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Ethiopia concerned about Israeli 'brutality' and 'discrimination'

The Ethiopian foreign ministry expressed concern over "police brutality" in Israel and "years of widespread discrimination" against Israelis of Ethiopian origins, Israeli media reported yesterday.

According to the Israeli newspaper Yedioth Ahronoth, Ethiopian officials discussed the recent clashes between Israelis of Ethiopian origins and police, with the Israeli ambassador in Addis Ababa.

Yedioth Ahronoth said that the Ethiopian foreign ministry issued a statement several days ago regarding the issue. "While cautious of openly criticising the Israeli government, Israeli leaders admitting the mistakes made in the integration of Ethiopian Jews," the newspaper said.

The newspaper continued: "Among others, [Israeli] President Reuven Rivlin is quoted as saying that 'Israel has made mistakes in handling the Ethiopian Jewish community,' and described their suffering as an 'open and bleeding wound in the heart of Israeli society'."

According to Yedioth Ahronoth, the statement also said that "Rivlin's statement comes after thousands of Israeli Ethiopians took to the streets to protest police brutality."

The statement also said that Israeli Prime Minister Benjamin Netanyahu met with representatives of the community and attempted to lower the tensions after the police fired stun grenades and used water cannons to disperse protesters in Tel Aviv.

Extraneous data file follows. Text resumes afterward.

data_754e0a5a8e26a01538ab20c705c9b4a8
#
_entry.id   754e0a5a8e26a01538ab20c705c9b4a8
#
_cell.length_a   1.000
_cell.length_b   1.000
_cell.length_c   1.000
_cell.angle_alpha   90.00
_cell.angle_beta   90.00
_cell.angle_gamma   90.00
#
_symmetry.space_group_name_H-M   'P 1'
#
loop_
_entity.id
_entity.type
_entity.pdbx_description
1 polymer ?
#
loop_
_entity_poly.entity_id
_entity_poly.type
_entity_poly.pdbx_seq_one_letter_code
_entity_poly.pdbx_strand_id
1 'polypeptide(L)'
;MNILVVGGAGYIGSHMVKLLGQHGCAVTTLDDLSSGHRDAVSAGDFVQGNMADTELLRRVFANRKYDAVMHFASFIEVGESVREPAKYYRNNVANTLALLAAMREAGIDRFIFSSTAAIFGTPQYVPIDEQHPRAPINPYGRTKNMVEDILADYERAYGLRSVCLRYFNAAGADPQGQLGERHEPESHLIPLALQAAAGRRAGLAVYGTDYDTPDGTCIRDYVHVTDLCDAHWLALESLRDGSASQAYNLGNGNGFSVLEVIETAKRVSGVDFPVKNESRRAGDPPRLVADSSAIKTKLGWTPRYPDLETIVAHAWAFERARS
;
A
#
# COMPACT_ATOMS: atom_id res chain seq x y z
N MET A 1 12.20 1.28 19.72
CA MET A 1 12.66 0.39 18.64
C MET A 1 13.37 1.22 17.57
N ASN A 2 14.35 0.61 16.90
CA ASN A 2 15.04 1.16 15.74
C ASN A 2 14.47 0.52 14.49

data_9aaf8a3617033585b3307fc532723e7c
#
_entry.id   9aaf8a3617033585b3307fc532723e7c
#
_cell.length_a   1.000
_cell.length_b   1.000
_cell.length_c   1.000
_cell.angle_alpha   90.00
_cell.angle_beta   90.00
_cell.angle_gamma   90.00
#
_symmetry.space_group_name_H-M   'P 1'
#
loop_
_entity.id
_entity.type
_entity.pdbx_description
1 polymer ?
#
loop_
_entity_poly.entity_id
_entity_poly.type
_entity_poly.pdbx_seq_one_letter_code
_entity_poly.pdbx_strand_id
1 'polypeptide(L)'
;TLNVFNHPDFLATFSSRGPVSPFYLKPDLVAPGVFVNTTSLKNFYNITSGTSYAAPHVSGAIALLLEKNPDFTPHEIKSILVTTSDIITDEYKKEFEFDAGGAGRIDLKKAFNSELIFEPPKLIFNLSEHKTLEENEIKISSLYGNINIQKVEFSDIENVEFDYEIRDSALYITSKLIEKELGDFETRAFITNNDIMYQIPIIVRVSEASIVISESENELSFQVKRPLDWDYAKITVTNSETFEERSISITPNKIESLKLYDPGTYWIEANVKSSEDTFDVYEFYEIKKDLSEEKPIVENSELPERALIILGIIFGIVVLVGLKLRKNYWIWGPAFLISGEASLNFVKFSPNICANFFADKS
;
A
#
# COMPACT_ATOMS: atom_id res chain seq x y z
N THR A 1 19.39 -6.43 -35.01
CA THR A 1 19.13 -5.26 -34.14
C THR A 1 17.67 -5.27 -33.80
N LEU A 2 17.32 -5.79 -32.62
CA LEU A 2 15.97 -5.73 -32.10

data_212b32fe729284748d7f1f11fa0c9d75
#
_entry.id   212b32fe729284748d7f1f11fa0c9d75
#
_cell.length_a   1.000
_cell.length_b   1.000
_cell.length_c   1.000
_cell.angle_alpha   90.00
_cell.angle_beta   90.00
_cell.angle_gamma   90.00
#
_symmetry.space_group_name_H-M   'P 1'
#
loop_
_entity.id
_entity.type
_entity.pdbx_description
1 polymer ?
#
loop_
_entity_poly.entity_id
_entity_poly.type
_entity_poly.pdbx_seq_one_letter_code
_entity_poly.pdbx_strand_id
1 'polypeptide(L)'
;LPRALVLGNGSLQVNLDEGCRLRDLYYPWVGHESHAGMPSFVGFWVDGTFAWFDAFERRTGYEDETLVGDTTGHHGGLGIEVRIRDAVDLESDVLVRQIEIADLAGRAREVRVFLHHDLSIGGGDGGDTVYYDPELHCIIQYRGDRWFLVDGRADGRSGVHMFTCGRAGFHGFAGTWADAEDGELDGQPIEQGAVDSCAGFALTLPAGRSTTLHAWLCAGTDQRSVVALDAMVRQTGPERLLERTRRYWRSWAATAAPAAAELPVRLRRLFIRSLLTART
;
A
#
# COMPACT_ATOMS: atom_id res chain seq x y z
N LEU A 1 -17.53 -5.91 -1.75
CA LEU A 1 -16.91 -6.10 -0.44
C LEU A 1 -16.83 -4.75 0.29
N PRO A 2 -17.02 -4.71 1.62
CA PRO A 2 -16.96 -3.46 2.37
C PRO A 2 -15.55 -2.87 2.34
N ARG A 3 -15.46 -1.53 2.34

"The violence originally erupted in Jerusalem ten days ago, when a large crowd confronted the police at a protest over the beating of an Ethiopian-Israeli soldier, Damas Pakada."

Netanyahu called for calm and said that he strongly condemned the beating and called for those responsible to be held accountable. He also said that Ethiopian immigrants are dear to everyone and Israel is working to assimilate them into society.

Israeli Ethiopians claim that their community, which is estimated at more than 130,000 people, has been suffering from widespread discrimination for many years.

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